Continuous generalization aims to produce maps at arbitrary scales without abrupt changes. This helps users keep their foci when working with digital maps interactively, e.g., zooming in and out. Topological consistency is a key issue in cartographic generalization. Our aim is to ensure topological consistency during continuous generalization. In this paper, we present a five-step method for continuously generalizing between two maps of administrative boundaries at different scales, where the larger-scale map has not only more details but also an additional level of administrative regions.
Our main contribution is the proposal of a workflow for generalizing hierarchical administrative boundaries in a continuous and topologically consistent way. First, we identify corresponding boundaries between the two maps.We call the remaining boundary pieces (in the larger-scale map) unmatched boundaries. Second, we use a method based on so-called compatible triangulations to generate additional boundaries for the smaller-scale map that correspond to the unmatched boundaries. Third, we simplify the resulting additional boundaries. Fourth, we determine corresponding points for each pair of corresponding boundaries using a variant of an existing dynamic programming algorithm. Fifth, we interpolate between the corresponding points to generate the boundaries at intermediate scales.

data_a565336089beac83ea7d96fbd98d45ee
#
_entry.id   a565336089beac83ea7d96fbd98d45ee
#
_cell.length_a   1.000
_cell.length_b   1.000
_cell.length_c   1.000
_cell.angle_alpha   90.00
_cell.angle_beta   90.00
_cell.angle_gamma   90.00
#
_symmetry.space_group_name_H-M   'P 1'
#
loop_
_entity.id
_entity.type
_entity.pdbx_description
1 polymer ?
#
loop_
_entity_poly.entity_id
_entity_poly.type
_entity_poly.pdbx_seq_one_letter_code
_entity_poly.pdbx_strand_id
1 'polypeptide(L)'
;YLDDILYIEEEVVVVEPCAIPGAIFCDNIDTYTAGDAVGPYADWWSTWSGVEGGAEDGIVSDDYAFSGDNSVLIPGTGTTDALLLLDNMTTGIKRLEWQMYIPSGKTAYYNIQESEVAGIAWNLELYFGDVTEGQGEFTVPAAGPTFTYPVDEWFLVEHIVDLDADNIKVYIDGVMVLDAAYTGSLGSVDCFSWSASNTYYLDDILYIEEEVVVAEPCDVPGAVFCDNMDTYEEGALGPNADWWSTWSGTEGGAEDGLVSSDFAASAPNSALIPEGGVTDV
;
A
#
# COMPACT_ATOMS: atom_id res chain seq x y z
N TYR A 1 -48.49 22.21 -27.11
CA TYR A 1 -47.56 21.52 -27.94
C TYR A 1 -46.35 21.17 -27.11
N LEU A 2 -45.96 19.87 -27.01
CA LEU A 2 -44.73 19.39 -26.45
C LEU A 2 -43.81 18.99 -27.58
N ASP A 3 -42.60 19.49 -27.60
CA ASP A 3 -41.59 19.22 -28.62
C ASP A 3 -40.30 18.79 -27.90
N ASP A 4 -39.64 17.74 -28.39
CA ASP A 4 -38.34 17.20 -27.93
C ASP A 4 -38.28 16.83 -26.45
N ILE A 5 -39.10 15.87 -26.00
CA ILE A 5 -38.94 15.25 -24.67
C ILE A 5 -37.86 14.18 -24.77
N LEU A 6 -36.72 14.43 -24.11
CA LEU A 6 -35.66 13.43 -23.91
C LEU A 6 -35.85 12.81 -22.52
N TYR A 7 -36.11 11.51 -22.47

We do a thorough case study based on the provinces and counties of Mainland China. Although topologically consistent algorithms for the third step and the fifth step exist, we have implemented simpler algorithms for our case study.
We tested our method on the administrative boundaries of Mainland China, which are from the National Fundamental Geographic Information System, and based on the projected coordinate system Krasovsky 1940 Lambert Conformal Conic. The tested data sets are obtained from the complete data sets of China by removing the only enclave in Gansu province and all the islands. We use a data set of county boundaries with scale 1 : 5,000,000 and 493,630 vertices, and a data set of provincial boundaries with scale 1 : 30,000,000 and 7,527 vertices. Here we show the results of our algorithm for three provinces: Tianjin, Fujian, and Shanghai.
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